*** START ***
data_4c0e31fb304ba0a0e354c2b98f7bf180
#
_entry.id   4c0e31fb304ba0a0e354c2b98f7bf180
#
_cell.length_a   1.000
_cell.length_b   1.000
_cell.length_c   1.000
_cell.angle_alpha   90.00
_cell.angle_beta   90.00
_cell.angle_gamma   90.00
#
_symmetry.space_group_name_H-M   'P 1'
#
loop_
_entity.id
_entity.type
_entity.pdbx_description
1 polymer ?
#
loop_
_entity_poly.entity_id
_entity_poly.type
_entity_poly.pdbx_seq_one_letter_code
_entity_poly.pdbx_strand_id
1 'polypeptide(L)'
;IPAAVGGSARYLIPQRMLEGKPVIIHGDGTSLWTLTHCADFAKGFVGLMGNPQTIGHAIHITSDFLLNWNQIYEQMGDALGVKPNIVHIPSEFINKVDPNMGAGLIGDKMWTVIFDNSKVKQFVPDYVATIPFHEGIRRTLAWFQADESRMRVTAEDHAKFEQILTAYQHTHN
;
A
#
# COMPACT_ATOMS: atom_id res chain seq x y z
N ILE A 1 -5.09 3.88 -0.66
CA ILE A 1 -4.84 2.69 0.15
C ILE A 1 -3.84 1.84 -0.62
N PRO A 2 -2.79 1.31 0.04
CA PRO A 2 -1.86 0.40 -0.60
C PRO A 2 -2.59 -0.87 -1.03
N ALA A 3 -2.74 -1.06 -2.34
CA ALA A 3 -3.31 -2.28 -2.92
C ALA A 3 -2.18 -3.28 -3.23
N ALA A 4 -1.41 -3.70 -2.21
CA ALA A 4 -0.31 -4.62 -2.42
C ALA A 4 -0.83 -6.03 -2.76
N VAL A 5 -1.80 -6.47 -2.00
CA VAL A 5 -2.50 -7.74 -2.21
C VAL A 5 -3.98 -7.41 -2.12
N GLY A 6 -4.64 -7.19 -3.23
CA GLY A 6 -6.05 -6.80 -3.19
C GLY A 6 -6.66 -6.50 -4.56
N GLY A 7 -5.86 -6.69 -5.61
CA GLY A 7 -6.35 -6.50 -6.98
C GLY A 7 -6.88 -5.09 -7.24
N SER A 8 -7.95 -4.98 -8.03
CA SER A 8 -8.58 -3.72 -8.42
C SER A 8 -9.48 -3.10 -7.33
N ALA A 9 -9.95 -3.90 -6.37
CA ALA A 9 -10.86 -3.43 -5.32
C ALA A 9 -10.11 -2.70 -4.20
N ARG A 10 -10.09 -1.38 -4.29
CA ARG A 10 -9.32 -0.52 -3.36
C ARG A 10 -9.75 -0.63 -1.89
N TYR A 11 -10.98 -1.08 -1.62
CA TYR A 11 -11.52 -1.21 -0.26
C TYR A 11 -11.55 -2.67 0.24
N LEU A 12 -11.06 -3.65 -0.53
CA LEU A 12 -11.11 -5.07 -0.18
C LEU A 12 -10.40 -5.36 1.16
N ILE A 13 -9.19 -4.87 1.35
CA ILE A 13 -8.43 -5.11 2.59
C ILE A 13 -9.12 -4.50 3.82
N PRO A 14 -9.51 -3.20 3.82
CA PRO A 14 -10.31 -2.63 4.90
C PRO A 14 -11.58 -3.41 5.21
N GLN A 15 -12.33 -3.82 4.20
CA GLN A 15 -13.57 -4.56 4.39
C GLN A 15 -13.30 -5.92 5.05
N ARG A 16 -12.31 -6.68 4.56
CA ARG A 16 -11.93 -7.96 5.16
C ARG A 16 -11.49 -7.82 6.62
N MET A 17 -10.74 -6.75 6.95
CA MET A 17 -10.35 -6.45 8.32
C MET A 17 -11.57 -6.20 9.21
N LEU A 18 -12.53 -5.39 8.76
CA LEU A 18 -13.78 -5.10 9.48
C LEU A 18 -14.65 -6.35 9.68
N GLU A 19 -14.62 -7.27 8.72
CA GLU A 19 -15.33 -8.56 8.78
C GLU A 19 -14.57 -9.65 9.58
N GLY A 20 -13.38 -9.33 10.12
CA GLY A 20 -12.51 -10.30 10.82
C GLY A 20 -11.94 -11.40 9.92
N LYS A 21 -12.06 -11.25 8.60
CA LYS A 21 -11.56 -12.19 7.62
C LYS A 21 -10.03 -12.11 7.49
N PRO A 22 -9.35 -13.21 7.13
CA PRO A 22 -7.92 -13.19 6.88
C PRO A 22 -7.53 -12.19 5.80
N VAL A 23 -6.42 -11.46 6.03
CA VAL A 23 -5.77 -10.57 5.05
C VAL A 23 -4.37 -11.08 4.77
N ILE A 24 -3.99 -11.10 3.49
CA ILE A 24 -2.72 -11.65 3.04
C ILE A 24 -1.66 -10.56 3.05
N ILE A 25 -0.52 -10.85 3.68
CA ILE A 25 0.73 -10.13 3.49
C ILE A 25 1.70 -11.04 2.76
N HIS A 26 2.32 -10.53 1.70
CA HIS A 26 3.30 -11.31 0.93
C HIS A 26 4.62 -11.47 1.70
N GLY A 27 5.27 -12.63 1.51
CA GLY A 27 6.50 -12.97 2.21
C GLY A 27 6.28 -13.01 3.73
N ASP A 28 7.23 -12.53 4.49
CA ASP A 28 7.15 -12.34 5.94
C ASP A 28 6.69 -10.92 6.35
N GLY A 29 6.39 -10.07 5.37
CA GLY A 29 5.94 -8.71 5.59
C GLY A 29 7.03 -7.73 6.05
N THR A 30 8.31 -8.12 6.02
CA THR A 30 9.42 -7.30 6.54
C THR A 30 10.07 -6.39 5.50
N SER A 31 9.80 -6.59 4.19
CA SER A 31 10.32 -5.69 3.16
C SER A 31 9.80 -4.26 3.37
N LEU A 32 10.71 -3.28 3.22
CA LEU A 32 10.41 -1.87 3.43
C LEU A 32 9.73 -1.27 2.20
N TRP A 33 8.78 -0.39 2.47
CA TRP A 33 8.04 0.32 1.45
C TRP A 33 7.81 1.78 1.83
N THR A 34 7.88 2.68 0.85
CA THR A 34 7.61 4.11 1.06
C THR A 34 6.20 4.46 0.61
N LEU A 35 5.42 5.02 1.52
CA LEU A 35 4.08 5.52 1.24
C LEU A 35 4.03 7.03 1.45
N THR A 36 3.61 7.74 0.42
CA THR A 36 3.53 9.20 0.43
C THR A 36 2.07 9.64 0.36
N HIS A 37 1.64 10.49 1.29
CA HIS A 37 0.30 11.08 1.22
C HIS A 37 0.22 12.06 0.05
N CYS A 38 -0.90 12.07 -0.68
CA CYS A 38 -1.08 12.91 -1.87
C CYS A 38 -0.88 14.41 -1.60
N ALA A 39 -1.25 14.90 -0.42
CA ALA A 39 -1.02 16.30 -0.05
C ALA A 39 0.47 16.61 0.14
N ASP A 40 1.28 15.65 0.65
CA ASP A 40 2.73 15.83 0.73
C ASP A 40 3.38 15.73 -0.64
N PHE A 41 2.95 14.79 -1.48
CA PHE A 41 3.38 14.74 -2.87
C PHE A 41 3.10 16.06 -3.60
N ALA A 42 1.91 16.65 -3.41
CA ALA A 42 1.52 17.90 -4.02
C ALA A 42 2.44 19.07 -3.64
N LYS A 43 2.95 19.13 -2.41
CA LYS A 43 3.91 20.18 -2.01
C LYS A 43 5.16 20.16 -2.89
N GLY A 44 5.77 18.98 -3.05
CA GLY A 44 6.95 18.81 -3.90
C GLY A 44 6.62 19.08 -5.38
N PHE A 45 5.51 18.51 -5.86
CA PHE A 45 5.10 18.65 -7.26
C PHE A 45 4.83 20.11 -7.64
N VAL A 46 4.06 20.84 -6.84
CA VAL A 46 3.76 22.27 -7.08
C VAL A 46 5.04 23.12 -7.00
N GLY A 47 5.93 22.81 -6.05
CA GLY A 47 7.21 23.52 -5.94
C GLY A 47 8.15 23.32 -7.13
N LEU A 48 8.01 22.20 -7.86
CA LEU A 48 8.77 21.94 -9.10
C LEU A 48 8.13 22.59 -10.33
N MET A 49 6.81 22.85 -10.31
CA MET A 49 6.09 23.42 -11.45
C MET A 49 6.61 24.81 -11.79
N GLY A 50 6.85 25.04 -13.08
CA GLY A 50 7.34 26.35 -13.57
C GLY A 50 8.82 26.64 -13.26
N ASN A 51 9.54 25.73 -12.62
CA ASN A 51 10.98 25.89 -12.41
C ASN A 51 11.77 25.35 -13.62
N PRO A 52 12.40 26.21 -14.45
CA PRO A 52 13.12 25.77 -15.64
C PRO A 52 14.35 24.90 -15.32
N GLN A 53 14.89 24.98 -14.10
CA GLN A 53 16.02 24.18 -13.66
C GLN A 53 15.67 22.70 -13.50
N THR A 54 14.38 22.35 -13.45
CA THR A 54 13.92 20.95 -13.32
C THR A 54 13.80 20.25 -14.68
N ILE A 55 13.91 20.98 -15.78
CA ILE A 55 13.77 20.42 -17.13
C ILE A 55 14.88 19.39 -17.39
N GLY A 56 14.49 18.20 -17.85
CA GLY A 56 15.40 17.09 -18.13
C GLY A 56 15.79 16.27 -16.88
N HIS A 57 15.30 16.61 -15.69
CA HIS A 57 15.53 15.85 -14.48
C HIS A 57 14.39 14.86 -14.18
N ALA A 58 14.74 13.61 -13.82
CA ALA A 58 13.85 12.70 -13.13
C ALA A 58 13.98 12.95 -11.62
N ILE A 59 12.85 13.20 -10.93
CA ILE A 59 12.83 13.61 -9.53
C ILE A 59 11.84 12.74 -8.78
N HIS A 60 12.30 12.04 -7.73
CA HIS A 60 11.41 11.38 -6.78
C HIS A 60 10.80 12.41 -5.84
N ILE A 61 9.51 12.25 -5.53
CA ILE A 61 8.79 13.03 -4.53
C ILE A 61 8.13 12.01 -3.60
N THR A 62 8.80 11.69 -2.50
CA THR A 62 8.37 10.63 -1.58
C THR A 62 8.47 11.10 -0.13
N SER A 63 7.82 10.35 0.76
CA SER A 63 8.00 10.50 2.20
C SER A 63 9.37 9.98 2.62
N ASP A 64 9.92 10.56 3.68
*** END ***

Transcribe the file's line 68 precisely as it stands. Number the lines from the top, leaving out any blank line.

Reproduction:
CA ILE A 13 -8.43 -5.11 2.59